Abstract

Suicidal NETosis (Neutrophil Extracellular Traps) is a mode of cell death involving de-condensation of chromatin and fusion with cytoplasmic granule proteins to create a net-like structure for entrapping pathogenic elements. Despite its name, NETosis does not occur exclusively in neutrophils but rather in all myeloid cells of the immune system except dendritic cells. A growing list of diseases and conditions implicate NETs in their etiology and the progression of symptoms. These conditions include sepsis, cystic fibrosis, lupus nephritis, acute respiratory distress syndrome (ARDS) and deep vein thrombosis. There are several different quantitative methods to assess NETosis making comparative analysis across the field of NETosis research extremely challenging. To further define NETosis and facilitate new discoveries in this field, we have developed a novel assay that combines high-content microscopy with Convolutional Neural Networks (CNN). CNN is the revolutionary image recognition technology used in popular social media facial features recognition systems to 1) quantify the percentage of NETotic and non-NETotic nuclei in a cell population, 2) classify NETotic, necrotic and normal nuclei in a mixed population of neutrophils and 3) differentiate between two different NETotic nuclei generated by two of the most commonly used agonists in NETosis research, the PKC activator PMA and A23187, a Ca+2 ionophore. Furthermore we have optimized neutrophil isolation and culture conditions to yield reproducible results with low inter-and intra-assay variability. Image acquisition was performed on adherent neutrophils using the automated BD Pathway Bio-imaging Systems with autofocusing function that allows imaging of approximately 10% of a well in a 96-well plate. An algorithm was created for image segmentation and recognition of NETotic nuclei based on size, DNA staining intensity and pattern. Data generated by this semi-automated analysis system were used to train a CNN to count NETotic and non-NETotic nuclei. These methods allowed us to calculate the EC50 for PMA (2.2 nM) and A23187 (2.5 uM) and to differentiate between their distinct mechanisms of NETosis. CNNs are able to classify NETotic phenotypes, without the use of expensive antibodies or reagents. Our assay represents a crucial first step for standardizing and quantitating NETosis, which will allow better data interpretation across different labs and provide a potential screening tool for known and as yet undiscovered NETosis agonists.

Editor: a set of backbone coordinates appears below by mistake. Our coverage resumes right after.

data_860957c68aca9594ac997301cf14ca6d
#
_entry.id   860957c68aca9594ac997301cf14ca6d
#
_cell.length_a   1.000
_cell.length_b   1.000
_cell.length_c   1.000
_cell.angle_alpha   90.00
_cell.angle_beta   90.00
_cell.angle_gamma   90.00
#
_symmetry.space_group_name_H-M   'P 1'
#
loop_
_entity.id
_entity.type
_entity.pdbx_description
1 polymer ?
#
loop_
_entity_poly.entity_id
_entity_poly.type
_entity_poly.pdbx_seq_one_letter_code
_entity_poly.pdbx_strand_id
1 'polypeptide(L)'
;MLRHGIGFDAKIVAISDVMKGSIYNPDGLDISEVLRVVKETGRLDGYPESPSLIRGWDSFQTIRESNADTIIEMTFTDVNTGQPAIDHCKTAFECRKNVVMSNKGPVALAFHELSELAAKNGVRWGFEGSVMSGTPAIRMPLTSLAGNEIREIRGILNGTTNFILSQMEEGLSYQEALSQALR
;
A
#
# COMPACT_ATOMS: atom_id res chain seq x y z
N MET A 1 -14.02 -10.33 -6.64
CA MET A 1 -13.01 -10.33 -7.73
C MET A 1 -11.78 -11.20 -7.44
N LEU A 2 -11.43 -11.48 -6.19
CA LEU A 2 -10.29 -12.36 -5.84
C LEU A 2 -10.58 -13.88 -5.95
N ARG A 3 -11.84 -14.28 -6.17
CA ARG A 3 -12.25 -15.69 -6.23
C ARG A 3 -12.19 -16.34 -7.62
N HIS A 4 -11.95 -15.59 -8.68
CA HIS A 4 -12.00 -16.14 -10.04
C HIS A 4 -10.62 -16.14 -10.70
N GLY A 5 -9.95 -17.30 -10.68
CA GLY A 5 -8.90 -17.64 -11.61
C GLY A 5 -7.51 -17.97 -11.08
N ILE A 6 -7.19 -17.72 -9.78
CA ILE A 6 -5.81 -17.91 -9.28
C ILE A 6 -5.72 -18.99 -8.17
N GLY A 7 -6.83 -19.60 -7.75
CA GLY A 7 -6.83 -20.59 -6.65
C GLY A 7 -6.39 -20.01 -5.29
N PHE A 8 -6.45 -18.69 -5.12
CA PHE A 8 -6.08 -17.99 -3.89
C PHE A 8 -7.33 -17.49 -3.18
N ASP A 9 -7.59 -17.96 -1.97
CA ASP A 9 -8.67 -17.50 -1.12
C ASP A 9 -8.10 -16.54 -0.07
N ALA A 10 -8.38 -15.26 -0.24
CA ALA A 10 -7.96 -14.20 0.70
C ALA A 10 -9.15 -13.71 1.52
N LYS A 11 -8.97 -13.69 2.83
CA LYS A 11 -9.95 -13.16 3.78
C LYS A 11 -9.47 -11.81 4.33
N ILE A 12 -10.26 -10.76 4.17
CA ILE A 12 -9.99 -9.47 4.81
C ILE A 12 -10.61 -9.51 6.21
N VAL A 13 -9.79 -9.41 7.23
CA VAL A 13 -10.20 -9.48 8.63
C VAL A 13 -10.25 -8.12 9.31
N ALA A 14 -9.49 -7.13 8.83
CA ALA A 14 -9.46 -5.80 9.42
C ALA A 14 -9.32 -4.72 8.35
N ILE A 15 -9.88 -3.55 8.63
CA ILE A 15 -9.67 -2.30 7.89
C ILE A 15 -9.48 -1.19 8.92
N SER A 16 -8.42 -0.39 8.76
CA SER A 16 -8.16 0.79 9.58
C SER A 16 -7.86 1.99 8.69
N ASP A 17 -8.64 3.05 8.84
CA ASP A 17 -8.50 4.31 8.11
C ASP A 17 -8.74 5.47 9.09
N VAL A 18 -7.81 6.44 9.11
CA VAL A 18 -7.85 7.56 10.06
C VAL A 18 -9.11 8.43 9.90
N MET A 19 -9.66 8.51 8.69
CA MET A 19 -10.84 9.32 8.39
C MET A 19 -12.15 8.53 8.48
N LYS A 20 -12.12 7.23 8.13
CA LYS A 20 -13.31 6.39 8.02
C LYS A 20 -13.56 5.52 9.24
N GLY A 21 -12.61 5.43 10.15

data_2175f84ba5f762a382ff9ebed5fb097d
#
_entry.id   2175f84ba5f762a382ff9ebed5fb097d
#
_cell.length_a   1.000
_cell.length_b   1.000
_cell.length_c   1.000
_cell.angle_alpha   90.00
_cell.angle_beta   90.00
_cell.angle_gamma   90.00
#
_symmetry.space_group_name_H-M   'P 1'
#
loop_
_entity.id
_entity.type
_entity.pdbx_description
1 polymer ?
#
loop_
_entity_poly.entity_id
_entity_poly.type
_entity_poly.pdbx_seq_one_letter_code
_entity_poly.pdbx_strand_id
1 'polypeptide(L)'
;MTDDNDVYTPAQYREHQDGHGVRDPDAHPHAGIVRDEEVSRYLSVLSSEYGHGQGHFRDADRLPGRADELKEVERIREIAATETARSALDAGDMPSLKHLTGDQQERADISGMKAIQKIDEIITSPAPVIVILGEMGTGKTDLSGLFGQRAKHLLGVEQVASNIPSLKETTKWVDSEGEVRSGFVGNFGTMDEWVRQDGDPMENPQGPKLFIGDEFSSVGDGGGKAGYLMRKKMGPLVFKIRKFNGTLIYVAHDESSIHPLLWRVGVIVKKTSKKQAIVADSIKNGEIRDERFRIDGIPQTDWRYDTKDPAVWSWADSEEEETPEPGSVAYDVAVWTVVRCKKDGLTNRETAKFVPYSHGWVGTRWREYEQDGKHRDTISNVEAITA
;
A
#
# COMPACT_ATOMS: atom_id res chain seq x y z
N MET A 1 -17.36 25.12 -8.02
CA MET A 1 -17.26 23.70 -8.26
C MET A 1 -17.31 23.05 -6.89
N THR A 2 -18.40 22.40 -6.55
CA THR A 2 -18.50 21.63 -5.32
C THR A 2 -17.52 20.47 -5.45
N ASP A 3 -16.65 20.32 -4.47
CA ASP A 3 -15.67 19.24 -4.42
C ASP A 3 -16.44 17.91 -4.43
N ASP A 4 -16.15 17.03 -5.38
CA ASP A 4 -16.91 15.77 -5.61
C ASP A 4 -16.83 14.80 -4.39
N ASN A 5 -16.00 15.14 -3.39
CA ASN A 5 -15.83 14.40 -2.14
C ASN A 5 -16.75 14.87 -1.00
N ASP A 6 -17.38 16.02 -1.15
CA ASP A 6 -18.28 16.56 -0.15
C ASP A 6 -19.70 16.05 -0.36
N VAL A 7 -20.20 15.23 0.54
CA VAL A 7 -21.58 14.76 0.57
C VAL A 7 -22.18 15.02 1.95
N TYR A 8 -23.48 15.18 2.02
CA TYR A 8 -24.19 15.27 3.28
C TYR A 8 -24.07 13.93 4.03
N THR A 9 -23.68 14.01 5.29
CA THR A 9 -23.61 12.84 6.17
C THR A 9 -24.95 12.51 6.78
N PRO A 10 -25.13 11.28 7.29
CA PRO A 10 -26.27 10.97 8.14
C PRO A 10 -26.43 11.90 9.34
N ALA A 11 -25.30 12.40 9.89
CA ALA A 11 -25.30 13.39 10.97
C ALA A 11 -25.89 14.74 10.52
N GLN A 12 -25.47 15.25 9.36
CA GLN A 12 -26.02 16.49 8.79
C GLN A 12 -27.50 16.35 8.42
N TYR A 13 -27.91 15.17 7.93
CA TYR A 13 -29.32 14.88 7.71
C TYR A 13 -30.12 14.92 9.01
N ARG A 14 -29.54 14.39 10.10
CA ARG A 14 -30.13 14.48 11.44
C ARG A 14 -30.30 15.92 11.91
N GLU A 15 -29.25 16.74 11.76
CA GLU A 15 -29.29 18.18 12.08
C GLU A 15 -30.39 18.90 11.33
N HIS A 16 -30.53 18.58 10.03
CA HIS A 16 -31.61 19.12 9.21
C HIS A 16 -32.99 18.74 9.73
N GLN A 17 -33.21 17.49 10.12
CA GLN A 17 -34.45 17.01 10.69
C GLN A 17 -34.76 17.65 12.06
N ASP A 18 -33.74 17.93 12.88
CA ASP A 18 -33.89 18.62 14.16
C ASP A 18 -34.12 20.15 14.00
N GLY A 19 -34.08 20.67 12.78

Disclosures

No relevant conflicts of interest to declare.

Author notes

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Asterisk with author names denotes non-ASH members.